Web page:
2020 Dallas Go Red For Women Luncheon Raises Funds To Fight Heart Disease And Stroke
By Cynthia Smoot Photography by James Edward, Sheryl Lanzel and Scogin Mayo
THE SETTING: The Omni Hotel in Dallas was recently filled with a ballroom of philanthropically-minded women and men who wanted to make a difference in support of one of their favorite causes, the American Heart Association’s Go Red For Women. They gathered to unite in the fight against heart disease and stroke at the annual event benefitting the American Heart Association, the world’s leading nonprofit organization focused on heart and brain health for all.
THE STYLE: More than a thousand area business leaders, philanthropists, and survivors donned red to help raise vital awareness and funds for research and education programs to fight cardiovascular disease, the leading cause of death in women. This year’s luncheon featured Dr. Suzanne Steinbaum as the keynote speaker who has devoted her career to the treatment of heart disease through early detection, education, and prevention. Tim Wallace, the women of Trinity Industries, and Arcosa Inc. were recognized as the Sandi Haddock Community Impact Honorees for the historical impact they have made on the organization’s lifesaving mission. In fact, for more than 11 years, Trinity Industries, led by the leadership of Wallace, has raised nearly $7.5 million for the Association..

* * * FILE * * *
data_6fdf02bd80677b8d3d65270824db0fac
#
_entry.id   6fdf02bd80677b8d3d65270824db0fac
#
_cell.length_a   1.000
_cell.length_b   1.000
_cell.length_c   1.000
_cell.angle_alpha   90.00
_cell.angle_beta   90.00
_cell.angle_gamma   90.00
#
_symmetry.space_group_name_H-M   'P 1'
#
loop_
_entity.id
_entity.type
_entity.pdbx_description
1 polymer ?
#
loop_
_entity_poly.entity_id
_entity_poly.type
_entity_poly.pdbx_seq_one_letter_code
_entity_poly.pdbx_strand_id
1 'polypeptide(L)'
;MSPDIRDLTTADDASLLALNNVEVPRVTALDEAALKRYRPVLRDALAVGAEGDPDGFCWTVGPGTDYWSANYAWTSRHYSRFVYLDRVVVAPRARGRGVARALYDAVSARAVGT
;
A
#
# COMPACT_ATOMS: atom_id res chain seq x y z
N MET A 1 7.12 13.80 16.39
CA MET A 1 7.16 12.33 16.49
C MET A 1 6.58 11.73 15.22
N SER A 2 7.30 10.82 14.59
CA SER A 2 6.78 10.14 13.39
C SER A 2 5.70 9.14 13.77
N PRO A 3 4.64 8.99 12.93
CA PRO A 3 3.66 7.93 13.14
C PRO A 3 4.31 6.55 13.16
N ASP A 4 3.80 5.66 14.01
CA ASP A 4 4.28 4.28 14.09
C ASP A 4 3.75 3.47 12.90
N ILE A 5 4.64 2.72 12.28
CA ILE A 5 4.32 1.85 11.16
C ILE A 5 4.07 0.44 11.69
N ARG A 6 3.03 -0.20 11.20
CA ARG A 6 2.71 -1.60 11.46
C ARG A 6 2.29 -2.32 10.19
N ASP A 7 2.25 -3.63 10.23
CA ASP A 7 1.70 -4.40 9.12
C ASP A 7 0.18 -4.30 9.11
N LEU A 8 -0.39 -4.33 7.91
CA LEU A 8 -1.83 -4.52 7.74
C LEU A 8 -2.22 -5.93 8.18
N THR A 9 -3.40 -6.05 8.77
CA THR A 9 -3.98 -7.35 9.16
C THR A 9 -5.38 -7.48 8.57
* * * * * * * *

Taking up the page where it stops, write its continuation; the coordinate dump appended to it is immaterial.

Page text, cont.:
THE PURPOSE: The event successfully raised $1.8 million and counting. The luncheon, chaired by Judy Hendrick, was nationally sponsored by CVS Health and locally by Texas Health Resources, Aimbridge Hospitality, Alpha Phi International Women’s Fraternity, and Republic National Distributing Company. The American Heart Association is a relentless force for a world of longer, healthier lives. They are dedicated to ensuring equitable health in all communities. Through collaboration with numerous organizations, and powered by millions of volunteers, they fund innovative research, advocate for the public’s health and share lifesaving resources. The Dallas-based organization has been a leading source of health information for nearly a century.